Beach Life

As I write this our most recent port was Alter do Chao.  Alter do Chao was a surprising location as it is a beach resort in the middle of the Amazon.  It looked and felt like a typical seaside village with boats on the beach, tables with parasols on the sand and plenty of ‘seafront’ bars.  I found it really hard to believe at times that we were hundreds of miles from the coast of Brazil.

Alter do Chao was also where I got to go for a swim in the Amazon.  I don’t have a ‘bucket list’ but if I did I am sure swimming in the Amazon would be on there somewhere.  Ok, to be strictly accurate, it’s a tributary leading into the Amazon, not the actual river itself.  But this is MY (non-existent) bucket list so I’m counting it.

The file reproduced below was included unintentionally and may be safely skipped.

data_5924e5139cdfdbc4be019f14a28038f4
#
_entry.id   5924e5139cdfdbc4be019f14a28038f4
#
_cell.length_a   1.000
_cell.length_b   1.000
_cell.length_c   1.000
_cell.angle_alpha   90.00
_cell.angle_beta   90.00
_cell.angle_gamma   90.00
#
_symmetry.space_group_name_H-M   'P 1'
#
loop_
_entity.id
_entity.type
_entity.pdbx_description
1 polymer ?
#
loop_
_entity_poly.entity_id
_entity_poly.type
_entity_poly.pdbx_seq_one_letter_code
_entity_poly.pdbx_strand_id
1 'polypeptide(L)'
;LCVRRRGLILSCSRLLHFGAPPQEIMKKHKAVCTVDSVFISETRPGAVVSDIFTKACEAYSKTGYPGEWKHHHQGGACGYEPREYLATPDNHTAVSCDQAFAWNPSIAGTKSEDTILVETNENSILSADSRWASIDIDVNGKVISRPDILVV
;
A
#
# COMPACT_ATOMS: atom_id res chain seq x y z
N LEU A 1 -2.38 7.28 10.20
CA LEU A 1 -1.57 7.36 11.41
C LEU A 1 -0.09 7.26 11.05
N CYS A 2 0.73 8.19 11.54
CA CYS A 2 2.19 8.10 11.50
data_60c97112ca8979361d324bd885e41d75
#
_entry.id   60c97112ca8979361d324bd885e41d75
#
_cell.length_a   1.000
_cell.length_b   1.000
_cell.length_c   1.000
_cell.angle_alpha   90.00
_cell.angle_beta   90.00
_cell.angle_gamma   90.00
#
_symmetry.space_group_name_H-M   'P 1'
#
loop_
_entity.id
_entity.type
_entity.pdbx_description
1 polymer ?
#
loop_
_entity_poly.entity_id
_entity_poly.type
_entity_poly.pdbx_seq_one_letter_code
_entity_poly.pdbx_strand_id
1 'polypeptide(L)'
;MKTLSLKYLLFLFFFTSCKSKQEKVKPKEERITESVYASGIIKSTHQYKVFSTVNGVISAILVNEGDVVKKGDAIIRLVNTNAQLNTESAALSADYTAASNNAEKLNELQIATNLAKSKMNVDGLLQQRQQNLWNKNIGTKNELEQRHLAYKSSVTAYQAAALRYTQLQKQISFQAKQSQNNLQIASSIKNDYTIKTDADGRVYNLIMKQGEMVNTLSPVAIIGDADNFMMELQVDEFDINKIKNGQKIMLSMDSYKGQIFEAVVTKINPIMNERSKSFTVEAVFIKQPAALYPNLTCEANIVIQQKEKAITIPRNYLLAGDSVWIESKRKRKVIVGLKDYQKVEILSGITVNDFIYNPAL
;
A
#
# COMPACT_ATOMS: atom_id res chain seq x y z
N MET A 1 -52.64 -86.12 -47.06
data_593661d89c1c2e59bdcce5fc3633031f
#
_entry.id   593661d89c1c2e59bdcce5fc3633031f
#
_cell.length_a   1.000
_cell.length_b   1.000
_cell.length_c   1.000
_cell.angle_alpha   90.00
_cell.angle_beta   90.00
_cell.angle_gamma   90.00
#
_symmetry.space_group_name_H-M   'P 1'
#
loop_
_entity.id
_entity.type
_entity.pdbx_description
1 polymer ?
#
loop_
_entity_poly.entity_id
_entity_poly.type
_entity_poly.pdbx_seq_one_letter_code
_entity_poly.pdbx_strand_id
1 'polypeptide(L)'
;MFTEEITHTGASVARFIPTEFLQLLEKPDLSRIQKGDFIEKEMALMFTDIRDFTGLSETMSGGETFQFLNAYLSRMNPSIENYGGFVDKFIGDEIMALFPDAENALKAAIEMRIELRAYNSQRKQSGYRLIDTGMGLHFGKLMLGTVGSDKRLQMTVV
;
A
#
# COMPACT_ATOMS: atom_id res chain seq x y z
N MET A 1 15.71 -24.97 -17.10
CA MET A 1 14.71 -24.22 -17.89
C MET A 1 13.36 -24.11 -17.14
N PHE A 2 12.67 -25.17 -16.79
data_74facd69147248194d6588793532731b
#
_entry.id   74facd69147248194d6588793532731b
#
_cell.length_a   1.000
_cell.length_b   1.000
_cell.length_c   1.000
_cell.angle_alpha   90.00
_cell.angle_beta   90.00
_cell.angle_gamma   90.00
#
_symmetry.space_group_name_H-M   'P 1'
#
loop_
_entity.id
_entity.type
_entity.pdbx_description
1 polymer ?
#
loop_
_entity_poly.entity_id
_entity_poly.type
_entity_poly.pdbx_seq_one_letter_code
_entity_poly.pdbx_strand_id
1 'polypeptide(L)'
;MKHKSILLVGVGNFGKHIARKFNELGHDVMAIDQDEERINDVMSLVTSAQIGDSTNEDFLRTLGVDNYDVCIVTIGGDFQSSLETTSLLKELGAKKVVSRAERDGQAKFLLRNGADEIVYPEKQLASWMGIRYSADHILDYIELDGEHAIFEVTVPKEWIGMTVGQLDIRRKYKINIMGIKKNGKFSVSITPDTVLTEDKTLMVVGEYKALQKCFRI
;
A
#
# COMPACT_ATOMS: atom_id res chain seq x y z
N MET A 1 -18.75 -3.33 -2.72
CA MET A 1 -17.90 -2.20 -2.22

It was also a chance to create a couple of images in the water using my GoPro my favourite is this shot of one of my fellow passengers making a photograph of me, making a photograph of him.  The colour and clarity have been boosted in Lightroom, but for once I like the subject being in the centre because of the symmetry of the image.

Thanks for taking the time to read this travelogue blog post, I hope you found the images and the commentary behind them both interesting and helpful.

Until next time, keep MAKING great photographs,